Focus on people and processes: I thought what Jason Averbook calls "The solution equation" very interesting. According to him, a good strategy should focus on processes and people in particular (45% on both respectively) and 10% on technology. The latter is essential, but it must be focused right on facilitating processes between people and flow underneath unobtrusively as an enabler; if a parallel were to be drawn, we could talk about "venous circulation". So you must have motivated people who understand the vision and the direction to take and who also understand the "future of work". The processes must be oriented and aligned to the achievement of well-defined business goals designed with the user in mind. For our part, technologists must be especially clear about the relevance of the process, and above all that the process goes before the implementation of any technology.

Plan for the "day after tomorrow": Both authors agreed on the importance of anticipation. As we said, the world is changing at such a speed that it is better to plan for the future, not for the day after. If we observe the typical "hype cycle" technology adoption curve ("an inflated-expectations cycle is a graphic representation of the maturity, adoption and social application of a specific technology"), we see that at the beginning there is always a "hype" or trigger moment. This might be the point where many companies find themselves at the onset of their digitization process. If you notice, next comes a moment of decline. Then it would become important to mitigate this decline as much as possible and to start working on the ensuing descending phases from the initial peak moments, by preparing in advance.


The user experience is equal to transaction + interaction: “I've learned that people will forget what you said, people will forget what you did, but people will never forget how you made them feel," Maya Angelou, quoted by Averbook. Today, the user experience (UX) is practically everything in any digital organization. This discipline that combines sociology, design and technology—and whose experts are increasingly in demand in companies worldwide—is the basis for successful communication and strategy between the company and the user. Averbook stated in his talk that user experience was equal to transaction + interaction. And apparently, far more effort has been made for the now in the first part of the equation, "transaction", than in "interaction", which is where true user engagement and interest are generated. To empirically demonstrate the importance of the latter, by getting us involved and making us "interact", the intellectual did a little practical exercise during the talk which I liked a lot. He asked us to send a message with the word AMSTERDAM to a telephone number. Then you received a personalized message on your mobile saying "Hi, I'm Jason. Thank you for asking me for the HR Tech World ppt. Please reply to me with your e-mail." After sending the e-mail, you received another thank you message notifying that you could unsubscribe from these messages at any time and also indicating that with the word HELP you could request help.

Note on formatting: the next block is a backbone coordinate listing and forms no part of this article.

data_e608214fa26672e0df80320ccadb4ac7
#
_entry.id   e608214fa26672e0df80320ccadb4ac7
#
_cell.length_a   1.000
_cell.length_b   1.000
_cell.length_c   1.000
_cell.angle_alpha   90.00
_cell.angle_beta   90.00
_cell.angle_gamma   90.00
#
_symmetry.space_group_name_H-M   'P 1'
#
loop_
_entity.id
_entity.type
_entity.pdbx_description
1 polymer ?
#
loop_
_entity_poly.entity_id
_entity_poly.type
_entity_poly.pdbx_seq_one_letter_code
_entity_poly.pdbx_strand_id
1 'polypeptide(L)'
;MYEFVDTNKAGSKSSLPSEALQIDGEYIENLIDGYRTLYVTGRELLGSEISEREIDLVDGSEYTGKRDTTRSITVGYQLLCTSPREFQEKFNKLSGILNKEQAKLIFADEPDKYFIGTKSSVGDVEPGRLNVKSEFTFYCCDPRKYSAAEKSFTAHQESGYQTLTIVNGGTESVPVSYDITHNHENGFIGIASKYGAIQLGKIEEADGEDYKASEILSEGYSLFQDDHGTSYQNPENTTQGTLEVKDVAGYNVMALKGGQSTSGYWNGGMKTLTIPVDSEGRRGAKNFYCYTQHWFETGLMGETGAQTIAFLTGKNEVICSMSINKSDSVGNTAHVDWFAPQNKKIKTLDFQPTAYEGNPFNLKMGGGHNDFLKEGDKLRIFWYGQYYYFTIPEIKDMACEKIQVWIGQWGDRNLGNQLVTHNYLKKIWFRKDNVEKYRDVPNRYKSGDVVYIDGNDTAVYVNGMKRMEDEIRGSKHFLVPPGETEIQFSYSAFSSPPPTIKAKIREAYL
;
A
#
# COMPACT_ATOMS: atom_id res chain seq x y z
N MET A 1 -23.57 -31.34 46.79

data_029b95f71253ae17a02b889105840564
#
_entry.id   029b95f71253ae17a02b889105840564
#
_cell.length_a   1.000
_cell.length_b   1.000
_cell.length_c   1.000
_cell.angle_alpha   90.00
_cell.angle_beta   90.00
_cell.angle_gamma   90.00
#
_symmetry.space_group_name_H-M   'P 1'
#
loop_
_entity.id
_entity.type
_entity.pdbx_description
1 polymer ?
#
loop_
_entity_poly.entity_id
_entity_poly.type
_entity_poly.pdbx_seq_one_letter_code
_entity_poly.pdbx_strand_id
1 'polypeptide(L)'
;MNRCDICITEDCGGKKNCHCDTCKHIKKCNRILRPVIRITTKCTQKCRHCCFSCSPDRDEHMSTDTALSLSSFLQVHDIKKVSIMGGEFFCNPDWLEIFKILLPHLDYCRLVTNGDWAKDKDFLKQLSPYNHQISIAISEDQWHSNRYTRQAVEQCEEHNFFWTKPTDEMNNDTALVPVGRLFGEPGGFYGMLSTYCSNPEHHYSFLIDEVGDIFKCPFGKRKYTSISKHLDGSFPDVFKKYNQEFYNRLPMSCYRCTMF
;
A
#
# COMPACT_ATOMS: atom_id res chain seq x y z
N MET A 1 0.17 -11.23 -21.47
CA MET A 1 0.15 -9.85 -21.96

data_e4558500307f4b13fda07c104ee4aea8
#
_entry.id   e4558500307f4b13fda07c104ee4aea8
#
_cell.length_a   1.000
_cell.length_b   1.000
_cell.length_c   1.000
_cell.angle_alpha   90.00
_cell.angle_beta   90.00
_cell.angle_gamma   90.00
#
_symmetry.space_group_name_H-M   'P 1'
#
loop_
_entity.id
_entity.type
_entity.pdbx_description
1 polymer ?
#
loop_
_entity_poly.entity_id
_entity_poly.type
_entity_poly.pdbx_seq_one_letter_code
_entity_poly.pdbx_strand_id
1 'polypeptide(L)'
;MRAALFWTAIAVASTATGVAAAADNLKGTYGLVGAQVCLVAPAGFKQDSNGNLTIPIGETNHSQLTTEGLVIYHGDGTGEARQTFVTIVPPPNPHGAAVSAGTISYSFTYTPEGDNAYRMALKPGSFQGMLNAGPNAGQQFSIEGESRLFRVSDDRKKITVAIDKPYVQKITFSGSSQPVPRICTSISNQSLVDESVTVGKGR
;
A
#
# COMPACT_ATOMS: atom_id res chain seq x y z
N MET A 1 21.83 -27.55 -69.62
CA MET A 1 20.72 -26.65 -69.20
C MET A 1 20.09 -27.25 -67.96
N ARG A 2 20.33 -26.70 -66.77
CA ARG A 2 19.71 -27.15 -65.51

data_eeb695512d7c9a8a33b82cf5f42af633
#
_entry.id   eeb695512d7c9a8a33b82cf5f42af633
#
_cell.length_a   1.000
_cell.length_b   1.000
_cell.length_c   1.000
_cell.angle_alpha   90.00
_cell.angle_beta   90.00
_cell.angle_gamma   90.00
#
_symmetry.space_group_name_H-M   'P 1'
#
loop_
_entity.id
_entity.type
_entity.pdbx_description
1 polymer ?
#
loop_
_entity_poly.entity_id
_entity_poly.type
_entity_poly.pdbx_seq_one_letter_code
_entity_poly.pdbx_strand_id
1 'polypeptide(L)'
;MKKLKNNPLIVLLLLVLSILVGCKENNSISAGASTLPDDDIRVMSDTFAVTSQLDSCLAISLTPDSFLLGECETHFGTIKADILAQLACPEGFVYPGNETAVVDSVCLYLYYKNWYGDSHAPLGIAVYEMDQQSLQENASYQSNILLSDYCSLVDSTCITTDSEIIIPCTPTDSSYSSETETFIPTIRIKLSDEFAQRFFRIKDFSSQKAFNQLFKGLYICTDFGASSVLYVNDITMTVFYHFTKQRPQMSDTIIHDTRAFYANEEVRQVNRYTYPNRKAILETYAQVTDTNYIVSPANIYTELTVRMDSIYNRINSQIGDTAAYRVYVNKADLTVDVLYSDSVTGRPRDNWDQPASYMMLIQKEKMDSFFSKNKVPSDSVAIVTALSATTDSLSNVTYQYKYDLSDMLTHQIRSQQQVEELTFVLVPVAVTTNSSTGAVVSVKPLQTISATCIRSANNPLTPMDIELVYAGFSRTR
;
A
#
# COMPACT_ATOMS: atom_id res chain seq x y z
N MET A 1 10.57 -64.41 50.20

Pantalla movil

This exercise turned out to be very effective. All the attendees received a personalized message from the guru on our mobile phone, so we felt more involved in the rest of his presentation. Moreover, by having the ppt of the conference on our phone we could follow it much better and without the stress of taking photos to keep the information of what was happening. What’s more, we have to highlight the transparency by providing the fictitious option to unsubscribe (obviously we were not going to receive more messages). Well done!

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Editorial HR

Meta4, with 1,300 customers in 100 countries, manages more than 18 million people worldwide. The company’s R&D&I center located in Spain (Madrid) develops HR applications capable of meeting local and global needs of all types of organizations. The editorial team is made up of professionals with over 15 years of experience in the HR technology field.